Examining the 2023 yield map (Figure 6), the positive impact of yield stabilization is evident following the installation of the new nozzle package. Both the corn and soybean fields exhibited a notably reduced percentage of the area falling below the 65/230 bu/ac threshold. This not only narrowed the yield gap but also mitigated losses. In 2023, we attributed the potential total loss of $1,425 to special variability within the field, considering that the pivot maintained uniform water application across 92% of the entire field.

2023 yield loss chart
Figure 6. Yield map during 2023 growing season for soybean (north end) and corn (south end). Yellow represents the area under 65 bu/ac for soybean and under 230 bu/ac for corn. Green represents the area over 65 bu/ac for soybean and over 230 bu/ac for corn.

It's crucial to emphasize that the site experienced intensified drought conditions in 2023. Under these circumstances, adhering to the old nozzle package could have resulted in a scenario similar to or even worse than the challenges encountered in 2022. Upgrading and maintaining the pivot system, particularly in the face of varying environmental conditions, is essential to ensure optimal crop performance and minimize potential losses.

Fine Adjustment of the Speed/Depth/Revolution Chart

Despite witnessing a significant improvement in application uniformity with the installation of new nozzles on pivots 1 and 2, we identified inconsistencies between the selected irrigation rate at the panel and the actual irrigation rate measured by the cups. The measured irrigation depth deviated from the depth selected at the pivot panel.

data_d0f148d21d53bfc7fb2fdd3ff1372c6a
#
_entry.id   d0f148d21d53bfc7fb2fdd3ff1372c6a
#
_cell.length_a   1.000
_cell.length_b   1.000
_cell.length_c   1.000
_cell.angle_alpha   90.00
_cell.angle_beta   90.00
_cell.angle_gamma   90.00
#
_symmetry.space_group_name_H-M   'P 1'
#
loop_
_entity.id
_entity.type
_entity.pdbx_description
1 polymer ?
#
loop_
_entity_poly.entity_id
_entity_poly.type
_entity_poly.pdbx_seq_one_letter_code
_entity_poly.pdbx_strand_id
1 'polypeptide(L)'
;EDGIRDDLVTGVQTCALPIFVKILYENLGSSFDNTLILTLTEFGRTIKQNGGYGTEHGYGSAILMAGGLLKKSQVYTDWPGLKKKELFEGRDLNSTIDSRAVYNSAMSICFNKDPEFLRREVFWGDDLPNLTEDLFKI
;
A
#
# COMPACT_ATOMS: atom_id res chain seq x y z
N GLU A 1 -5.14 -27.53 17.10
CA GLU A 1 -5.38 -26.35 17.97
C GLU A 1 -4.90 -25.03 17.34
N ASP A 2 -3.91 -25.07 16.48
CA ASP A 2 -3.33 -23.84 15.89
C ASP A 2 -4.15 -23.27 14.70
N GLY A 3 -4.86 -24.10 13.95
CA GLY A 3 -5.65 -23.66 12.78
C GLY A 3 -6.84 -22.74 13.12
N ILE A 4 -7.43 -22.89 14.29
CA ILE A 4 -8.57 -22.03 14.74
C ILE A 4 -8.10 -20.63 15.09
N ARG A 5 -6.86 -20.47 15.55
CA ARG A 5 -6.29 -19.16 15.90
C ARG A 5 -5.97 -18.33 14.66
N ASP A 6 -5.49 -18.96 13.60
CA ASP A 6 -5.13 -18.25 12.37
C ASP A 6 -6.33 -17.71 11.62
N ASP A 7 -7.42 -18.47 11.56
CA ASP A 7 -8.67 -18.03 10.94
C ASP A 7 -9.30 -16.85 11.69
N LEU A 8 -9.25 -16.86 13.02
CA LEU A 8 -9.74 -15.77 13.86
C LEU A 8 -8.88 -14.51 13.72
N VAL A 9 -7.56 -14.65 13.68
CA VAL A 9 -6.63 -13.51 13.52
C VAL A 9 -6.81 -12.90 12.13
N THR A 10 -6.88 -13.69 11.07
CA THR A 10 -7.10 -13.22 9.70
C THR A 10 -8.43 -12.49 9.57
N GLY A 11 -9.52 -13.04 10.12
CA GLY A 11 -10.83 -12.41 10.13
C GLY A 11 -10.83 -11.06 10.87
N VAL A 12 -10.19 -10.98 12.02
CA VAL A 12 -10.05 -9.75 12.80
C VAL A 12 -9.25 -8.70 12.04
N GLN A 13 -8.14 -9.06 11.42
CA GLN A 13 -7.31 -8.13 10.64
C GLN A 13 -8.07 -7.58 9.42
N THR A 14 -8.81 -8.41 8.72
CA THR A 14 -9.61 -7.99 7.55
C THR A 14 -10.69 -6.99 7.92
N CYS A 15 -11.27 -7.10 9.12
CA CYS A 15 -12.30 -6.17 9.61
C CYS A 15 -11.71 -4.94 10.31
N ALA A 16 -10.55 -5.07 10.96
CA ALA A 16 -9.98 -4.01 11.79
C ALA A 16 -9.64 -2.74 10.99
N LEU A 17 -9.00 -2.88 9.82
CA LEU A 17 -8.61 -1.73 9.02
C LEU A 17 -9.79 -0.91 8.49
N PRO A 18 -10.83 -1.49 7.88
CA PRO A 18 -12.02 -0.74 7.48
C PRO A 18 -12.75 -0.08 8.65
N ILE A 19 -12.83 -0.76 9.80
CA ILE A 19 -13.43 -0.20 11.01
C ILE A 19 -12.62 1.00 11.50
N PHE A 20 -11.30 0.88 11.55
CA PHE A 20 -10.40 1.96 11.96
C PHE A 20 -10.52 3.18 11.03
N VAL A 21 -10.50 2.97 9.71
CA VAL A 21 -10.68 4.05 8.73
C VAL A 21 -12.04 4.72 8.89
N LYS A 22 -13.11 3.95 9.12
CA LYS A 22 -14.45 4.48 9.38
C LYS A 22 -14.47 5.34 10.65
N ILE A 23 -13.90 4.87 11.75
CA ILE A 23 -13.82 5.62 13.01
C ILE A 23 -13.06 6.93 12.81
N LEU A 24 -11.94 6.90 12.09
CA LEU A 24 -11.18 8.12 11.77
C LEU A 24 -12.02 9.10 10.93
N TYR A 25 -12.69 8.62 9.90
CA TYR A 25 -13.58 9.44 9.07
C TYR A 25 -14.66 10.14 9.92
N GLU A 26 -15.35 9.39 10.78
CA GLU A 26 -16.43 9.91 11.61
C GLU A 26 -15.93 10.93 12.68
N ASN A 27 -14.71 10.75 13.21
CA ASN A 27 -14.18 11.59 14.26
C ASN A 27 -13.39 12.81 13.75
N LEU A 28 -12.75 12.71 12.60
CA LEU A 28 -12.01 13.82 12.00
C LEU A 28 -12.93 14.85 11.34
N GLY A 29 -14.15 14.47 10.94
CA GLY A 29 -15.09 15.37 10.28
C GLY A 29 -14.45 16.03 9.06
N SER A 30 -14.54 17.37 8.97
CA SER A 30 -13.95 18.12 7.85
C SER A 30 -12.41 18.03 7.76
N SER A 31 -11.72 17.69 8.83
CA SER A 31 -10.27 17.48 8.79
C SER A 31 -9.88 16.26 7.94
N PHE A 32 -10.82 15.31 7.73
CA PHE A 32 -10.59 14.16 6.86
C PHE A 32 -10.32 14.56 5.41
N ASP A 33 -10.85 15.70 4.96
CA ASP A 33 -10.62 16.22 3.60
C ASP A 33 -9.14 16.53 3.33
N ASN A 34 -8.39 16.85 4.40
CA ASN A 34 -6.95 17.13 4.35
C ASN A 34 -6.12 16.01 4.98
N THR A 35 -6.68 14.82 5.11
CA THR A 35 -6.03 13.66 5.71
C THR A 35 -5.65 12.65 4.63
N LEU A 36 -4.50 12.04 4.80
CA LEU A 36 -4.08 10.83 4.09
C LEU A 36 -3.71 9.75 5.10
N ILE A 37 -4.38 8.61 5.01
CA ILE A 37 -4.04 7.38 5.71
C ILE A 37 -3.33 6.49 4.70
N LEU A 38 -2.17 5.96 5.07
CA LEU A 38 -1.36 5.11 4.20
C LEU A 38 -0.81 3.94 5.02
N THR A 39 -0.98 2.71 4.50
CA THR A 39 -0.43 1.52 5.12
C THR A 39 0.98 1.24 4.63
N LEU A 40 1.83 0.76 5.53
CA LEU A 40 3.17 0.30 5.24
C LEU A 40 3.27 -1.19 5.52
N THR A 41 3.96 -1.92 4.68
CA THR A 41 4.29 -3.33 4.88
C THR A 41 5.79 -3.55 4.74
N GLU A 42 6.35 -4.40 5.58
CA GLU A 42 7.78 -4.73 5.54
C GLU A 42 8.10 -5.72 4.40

For pivot 1, the selected irrigation rate was 1 in at a pivot speed of 9.6%, but the average measured irrigation depth by the cups was 0.81 inch. Conversely, for pivot 2, the measured irrigation depth by the cups was nearly one time higher than the rate selected at the panel. We opted for a 20% speed, anticipating an irrigation depth of 0.57 inch, but the cups recorded an average depth of 0.95 inch.

To delve deeper into these discrepancies, we initiated another catch-can test at pivots 1 and 2. Running the pivot at three speeds, we collected irrigation depth data for each selected speed and also monitored the pivot travel speed in feet per minute. This allowed us to develop a new calibrated chart incorporating % speed, irrigation depth, and revolution time, as detailed in Table 1 (pivot 1) and Table 2 (pivot 2).

Upon analysis, we observed that pivot 1 consistently applied water at a rate lower than the dealer's provided numbers for the same pivot % speed. In contrast, for pivot 2, the opposite trend was noted, with the irrigation depth consistently exceeding the chart provided by the dealer. These findings highlight the importance of fine-tuning and calibrating irrigation systems to ensure accurate and consistent water application, ultimately optimizing crop performance.

Another crucial aspect is that the additional catch-can test was conducted in October 2023, suggesting the possibility of pivots underapplying irrigation water due to depleted groundwater (lower pumping capacity). Surprisingly, this was not the case. The same difference persisted in the October 2023 test when compared to the test conducted back in April/May 2023. After consulting with one of the dealers, they mentioned that it is common to observe the pivot panel not performing accurately after five years of installation.

Not being aware of whether a pivot is under or overapplying water could result in a cumulative negative impact on crops yield. The grower at pivot 2 consistently selected an irrigation depth of 0.6 inch for each irrigation event (one every four to five days), but the pivot was actually applying around 1.1 inch. After exposing this information to him, he was able to understand why his pivot seemed to be taking longer than expected to apply 0.6-inch. Initially thinking he was falling behind in his irrigation schedule, he even considering increasing his well capacity. However, he changed his mind after we presented these results to him, realizing that the pivot was still delivering the adequate amount of water.